‘Sun­shine Cater­ing’ for Safer Food

Bei­jing car­ries out a project of “Sun­shine Cater­ing” to give greater im­pe­tus to food ser­vice busi­nesses to im­prove food safety.

Beijing (English) - - CONTENTS - Trans­lated by Liu Xian­shu Edited by Roger Brad­shaw

In re­cent days, Bei­jing’s “Sun­shine Cater­ing” Project has drawn in more restau­rants, with big screens at the en­trance that give cus­tomers a real-time look at how the food is pre­pared, how the plates are washed, and how chefs work in the kitchen. Cus­tomers can get a peek at ev­ery­thing in the kitchen with­out even en­ter­ing the restau­rant. All they have to do is open a “Sun­shine Cater­ing” app on their phone to check at any time what the kitchen is ac­tu­ally in­volved in, to be as­sured of the qual­ity.

Th­ese changes are the re­sult of Bei­jing’s “Sun­shine Cater­ing” Project, a ma­jor ef­fort to im­prove peo­ple’s lives in 2017. In a short time, it has turned into a sys­tem­atic “6-in-1” ef­fort where busi­ness own­ers take the ba­sic re­spon­si­bil­ity, with co­op­er­a­tion across-the-board by con­sumers, on­line food sites, trade as­so­ci­a­tions, third-party eval­u­a­tion agen­cies and news me­dia in eval­u­at­ing the var­i­ous restau­rants. Ac­cord­ing to the plan, grad­u­ally, restau­rant kitchens will be no longer a “staff only” place, and will be more open to su­per­vi­sion.

Ways to Im­prove Su­per­vi­sion

Duan Zhiy­ong, head su­per­vi­sor of the Bei­jing Food and Drug Ad­min­is­tra­tion’s cater­ing ser­vice depart­ment, ex­plains that the “Sun­shine Cater­ing” Project in­volves five parts—trans­par­ent In­for­ma­tion, a Trans­par­ent Process, Trans­par­ent Eval­u­a­tions, Trans­par­ent Man­age­ment and Trans­par­ent Penal­ties—which, when com­bined, open food safety, food pro­cess­ing, eval­u­a­tions and food safety man­age­ment to the pub­lic for su­per­vi­sion.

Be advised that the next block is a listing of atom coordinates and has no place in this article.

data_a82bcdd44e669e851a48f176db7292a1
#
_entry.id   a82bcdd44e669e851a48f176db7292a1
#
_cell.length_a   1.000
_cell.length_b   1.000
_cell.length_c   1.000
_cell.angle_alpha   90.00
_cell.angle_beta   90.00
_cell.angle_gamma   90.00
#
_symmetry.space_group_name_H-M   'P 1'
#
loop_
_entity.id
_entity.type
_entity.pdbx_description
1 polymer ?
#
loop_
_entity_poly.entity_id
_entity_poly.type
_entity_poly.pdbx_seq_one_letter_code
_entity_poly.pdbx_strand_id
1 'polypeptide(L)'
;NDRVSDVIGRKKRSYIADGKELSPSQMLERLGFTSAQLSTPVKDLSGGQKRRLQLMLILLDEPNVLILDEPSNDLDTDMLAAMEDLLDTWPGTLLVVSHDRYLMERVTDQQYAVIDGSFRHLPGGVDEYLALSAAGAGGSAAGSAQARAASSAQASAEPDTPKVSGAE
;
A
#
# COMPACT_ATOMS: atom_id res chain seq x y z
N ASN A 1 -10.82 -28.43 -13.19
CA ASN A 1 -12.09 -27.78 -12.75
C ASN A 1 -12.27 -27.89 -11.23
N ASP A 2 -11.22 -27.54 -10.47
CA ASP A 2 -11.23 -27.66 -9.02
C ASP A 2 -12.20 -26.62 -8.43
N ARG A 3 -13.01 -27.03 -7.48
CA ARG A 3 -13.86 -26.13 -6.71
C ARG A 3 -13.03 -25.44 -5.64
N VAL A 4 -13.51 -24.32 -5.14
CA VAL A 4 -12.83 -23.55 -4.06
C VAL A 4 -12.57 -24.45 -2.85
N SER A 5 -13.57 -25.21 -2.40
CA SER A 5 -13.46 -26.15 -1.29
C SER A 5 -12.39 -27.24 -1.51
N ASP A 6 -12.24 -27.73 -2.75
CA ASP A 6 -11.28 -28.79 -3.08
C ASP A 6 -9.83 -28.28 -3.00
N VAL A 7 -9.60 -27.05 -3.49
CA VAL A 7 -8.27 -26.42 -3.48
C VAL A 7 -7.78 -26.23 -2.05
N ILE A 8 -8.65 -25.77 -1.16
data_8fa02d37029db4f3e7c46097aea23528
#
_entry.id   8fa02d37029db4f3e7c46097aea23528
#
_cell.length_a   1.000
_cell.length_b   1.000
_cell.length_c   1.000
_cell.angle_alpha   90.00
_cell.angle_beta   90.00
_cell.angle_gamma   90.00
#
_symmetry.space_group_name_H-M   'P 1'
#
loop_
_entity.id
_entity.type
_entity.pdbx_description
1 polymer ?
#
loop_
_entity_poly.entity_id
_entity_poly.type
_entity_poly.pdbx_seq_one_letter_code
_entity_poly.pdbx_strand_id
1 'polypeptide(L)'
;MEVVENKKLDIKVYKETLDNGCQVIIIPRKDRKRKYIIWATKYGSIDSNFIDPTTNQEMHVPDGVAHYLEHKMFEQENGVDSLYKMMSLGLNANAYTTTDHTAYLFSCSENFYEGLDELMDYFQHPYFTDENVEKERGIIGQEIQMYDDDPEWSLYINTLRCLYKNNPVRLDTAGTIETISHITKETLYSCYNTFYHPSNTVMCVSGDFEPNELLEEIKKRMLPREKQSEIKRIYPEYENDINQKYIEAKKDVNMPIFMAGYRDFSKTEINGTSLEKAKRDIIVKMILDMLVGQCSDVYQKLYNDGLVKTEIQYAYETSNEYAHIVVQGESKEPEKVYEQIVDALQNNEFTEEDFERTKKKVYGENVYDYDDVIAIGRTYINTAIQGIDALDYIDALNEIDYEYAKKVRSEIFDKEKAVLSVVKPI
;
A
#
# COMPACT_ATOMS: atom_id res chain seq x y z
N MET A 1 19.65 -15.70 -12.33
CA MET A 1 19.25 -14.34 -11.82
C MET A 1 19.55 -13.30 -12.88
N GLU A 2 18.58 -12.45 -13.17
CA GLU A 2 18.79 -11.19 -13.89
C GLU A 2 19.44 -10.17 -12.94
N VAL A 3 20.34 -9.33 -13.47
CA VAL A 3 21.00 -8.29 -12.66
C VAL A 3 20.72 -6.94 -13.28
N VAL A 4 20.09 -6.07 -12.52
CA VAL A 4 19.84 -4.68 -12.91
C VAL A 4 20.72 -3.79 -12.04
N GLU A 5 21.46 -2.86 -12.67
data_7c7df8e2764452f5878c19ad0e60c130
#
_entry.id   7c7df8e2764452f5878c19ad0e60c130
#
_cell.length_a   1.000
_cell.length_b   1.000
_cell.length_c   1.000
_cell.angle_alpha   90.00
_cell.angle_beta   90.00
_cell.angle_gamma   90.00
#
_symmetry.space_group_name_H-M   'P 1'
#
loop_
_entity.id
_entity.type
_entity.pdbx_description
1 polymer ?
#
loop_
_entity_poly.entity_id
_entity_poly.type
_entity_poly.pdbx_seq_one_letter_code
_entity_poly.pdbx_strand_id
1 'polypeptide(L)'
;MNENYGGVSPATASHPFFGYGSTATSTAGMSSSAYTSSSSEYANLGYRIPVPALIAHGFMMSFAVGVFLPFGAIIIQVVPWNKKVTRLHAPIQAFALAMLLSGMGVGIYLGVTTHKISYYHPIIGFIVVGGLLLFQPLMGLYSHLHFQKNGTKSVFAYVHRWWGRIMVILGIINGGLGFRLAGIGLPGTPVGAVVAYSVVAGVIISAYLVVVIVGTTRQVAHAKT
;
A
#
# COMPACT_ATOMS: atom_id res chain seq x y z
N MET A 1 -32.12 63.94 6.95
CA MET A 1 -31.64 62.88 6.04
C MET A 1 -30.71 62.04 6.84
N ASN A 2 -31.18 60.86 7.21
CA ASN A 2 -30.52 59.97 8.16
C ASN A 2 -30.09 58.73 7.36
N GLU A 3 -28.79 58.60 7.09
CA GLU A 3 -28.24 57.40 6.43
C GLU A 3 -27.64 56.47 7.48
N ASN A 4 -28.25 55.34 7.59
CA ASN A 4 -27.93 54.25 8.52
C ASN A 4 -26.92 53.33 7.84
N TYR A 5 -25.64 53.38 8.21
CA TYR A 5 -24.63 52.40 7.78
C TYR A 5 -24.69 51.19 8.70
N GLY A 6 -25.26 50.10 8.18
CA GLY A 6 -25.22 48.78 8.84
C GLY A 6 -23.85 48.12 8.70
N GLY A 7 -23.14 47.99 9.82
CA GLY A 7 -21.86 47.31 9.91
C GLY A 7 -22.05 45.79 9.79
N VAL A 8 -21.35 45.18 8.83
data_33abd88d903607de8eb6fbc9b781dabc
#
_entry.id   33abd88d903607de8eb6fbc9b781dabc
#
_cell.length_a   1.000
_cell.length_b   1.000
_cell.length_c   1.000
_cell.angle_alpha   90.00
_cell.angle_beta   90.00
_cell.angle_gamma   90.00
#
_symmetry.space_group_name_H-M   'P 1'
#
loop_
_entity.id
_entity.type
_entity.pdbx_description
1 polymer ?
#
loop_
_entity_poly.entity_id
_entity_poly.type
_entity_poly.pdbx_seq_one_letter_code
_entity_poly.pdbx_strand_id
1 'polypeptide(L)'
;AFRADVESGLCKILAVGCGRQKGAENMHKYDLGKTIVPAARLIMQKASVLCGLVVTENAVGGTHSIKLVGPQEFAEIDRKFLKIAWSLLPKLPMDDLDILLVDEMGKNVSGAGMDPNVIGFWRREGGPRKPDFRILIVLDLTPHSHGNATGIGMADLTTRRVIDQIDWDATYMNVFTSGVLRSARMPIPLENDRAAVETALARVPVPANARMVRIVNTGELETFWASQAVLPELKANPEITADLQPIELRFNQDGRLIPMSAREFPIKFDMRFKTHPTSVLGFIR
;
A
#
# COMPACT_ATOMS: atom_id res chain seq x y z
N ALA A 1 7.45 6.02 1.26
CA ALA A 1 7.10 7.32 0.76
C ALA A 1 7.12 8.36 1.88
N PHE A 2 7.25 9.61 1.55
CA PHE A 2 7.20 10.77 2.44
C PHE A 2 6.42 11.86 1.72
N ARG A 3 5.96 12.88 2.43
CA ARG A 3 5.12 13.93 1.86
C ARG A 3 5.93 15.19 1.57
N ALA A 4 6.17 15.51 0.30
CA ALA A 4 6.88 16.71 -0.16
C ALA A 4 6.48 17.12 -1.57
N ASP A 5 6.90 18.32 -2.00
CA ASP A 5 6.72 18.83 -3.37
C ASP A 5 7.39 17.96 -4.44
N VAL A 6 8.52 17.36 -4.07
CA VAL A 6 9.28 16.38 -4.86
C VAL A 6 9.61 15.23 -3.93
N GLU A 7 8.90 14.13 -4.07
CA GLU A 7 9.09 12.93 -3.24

The “Trans­par­ent In­for­ma­tion” refers to food ser­vice busi­nesses mak­ing food safety in­for­ma­tion more open, while “Trans­par­ent Process” refers to peo­ple be­ing able to check the food prepa­ra­tion process via three chan­nels—a glass wall, kitchen videos and screens, and a com­bi­na­tion of cam­eras, net­works and smart phone apps. “Trans­par­ent Eval­u­a­tion” means en­cour­ag­ing con­sumers to give their own eval­u­a­tion of cater­ers, while “Trans­par­ent Man­age­ment” refers to food ser­vice busi­nesses tak­ing re­spon­si­bil­ity, dis­ci­plin­ing them­selves bet­ter, and pro­vid­ing man­age­ment that is more ef­fi­cient, fairer and more open. The “Trans­par­ent Pun­ish­ment” means hav­ing author­i­ties pub­li­cise their work, in­spec­tions, and rel­e­vant penal­ties in the food ser­vice busi­ness.

Af­ter the “Sun­shine Cater­ing” Project be­gan, there have been 21,842 can­teens in pri­mary and mid­dle schools, nurs­eries and kinder­gartens, and nurs­ing fa­cil­i­ties for the aged meet­ing the Project stan­dards, as well as 53 “Sun­shine Cater­ing” demon­stra­tion streets (blocks) set up.

Food Safety through Open Kitchens

One part of the “Sun­shine Cater­ing” Project that has got­ten a lot of in­ter­est is the “Trans­parency” part, where more

than 1,500 restau­rants have taken the ini­tia­tive to make their kitchens more vis­i­ble in on­line food or­der­ing, for trans­par­ent food prepa­ra­tion.

Duan has ex­plained that the new “see- through kitchens” are places that used to be closed to cus­tomers but are now more open and pub­lic, for greater trans­parency. This is mainly done in two ways, one, with kitchens with glass win­dows or walls where cus­tomers get a clear view of food prepa­ra­tion, and the other via kitchen video, or cam­eras over­see­ing the food prepa­ra­tion site to show the food prepa­ra­tion process via screen or mo­bile app. The sec­ond of th­ese is the best way to achieve trans­parency.